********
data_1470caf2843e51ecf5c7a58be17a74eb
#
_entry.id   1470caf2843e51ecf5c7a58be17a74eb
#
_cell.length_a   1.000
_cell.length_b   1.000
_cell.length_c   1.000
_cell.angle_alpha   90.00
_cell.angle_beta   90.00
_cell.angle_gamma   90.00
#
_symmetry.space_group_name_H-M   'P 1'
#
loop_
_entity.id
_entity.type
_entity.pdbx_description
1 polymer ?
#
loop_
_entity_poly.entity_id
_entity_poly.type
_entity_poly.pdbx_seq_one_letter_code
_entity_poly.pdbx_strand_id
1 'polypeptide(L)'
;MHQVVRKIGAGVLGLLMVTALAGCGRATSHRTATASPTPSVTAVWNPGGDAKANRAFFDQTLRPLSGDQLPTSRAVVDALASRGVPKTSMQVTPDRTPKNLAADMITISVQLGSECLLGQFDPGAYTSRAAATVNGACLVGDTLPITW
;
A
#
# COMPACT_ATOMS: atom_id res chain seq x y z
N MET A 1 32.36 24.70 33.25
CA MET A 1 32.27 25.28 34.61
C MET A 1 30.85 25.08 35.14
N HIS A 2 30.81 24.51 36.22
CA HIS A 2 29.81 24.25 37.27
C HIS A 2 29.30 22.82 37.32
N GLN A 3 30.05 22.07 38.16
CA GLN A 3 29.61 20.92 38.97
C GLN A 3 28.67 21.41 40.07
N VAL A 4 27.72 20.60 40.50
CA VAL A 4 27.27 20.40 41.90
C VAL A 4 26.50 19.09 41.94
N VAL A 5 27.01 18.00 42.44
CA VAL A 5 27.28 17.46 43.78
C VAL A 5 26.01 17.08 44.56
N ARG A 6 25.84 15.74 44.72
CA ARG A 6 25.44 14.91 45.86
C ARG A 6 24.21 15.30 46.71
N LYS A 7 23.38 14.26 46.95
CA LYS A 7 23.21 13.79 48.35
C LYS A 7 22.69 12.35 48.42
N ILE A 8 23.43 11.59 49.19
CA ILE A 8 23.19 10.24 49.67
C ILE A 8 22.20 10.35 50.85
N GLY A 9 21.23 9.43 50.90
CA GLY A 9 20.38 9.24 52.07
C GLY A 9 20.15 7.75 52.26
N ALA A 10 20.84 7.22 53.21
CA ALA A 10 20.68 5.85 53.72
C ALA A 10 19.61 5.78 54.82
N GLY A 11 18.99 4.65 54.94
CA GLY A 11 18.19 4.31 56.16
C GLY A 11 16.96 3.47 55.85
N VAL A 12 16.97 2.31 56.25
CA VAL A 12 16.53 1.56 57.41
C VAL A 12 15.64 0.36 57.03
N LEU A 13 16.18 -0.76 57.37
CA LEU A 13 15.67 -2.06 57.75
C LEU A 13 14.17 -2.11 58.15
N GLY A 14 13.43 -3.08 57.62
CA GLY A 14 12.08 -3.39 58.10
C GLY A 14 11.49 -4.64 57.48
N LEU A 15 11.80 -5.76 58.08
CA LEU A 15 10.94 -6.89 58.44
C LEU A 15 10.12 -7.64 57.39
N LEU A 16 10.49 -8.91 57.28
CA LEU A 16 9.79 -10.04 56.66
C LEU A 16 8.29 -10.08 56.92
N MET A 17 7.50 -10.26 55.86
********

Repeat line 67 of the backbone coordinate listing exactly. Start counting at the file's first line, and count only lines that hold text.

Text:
N LEU A 13 16.18 -0.76 57.37